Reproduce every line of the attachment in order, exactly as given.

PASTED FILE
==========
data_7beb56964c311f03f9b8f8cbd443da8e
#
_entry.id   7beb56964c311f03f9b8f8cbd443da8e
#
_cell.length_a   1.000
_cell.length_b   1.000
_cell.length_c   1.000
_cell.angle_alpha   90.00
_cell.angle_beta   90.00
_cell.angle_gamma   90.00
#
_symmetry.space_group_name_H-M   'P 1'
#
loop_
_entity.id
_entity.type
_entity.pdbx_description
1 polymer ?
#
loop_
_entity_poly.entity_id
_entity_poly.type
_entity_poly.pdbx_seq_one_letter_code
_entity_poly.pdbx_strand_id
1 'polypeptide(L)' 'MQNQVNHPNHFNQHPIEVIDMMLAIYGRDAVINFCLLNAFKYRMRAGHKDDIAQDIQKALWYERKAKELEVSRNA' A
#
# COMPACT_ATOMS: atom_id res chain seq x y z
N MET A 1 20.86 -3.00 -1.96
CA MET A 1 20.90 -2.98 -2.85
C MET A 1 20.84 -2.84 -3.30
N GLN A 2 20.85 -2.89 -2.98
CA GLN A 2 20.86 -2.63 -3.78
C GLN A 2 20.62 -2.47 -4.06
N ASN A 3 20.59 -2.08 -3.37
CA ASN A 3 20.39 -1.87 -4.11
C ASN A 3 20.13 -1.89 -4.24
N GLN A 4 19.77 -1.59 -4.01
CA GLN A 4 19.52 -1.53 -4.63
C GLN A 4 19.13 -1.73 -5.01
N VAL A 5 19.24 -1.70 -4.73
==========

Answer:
data_7beb56964c311f03f9b8f8cbd443da8e
#
_entry.id   7beb56964c311f03f9b8f8cbd443da8e
#
_cell.length_a   1.000
_cell.length_b   1.000
_cell.length_c   1.000
_cell.angle_alpha   90.00
_cell.angle_beta   90.00
_cell.angle_gamma   90.00
#
_symmetry.space_group_name_H-M   'P 1'
#
loop_
_entity.id
_entity.type
_entity.pdbx_description
1 polymer ?
#
loop_
_entity_poly.entity_id
_entity_poly.type
_entity_poly.pdbx_seq_one_letter_code
_entity_poly.pdbx_strand_id
1 'polypeptide(L)' 'MQNQVNHPNHFNQHPIEVIDMMLAIYGRDAVINFCLLNAFKYRMRAGHKDDIAQDIQKALWYERKAKELEVSRNA' A
#
# COMPACT_ATOMS: atom_id res chain seq x y z
N MET A 1 20.86 -3.00 -1.96
CA MET A 1 20.90 -2.98 -2.85
C MET A 1 20.84 -2.84 -3.30
N GLN A 2 20.85 -2.89 -2.98
CA GLN A 2 20.86 -2.63 -3.78
C GLN A 2 20.62 -2.47 -4.06
N ASN A 3 20.59 -2.08 -3.37
CA ASN A 3 20.39 -1.87 -4.11
C ASN A 3 20.13 -1.89 -4.24
N GLN A 4 19.77 -1.59 -4.01
CA GLN A 4 19.52 -1.53 -4.63
C GLN A 4 19.13 -1.73 -5.01
N VAL A 5 19.24 -1.70 -4.73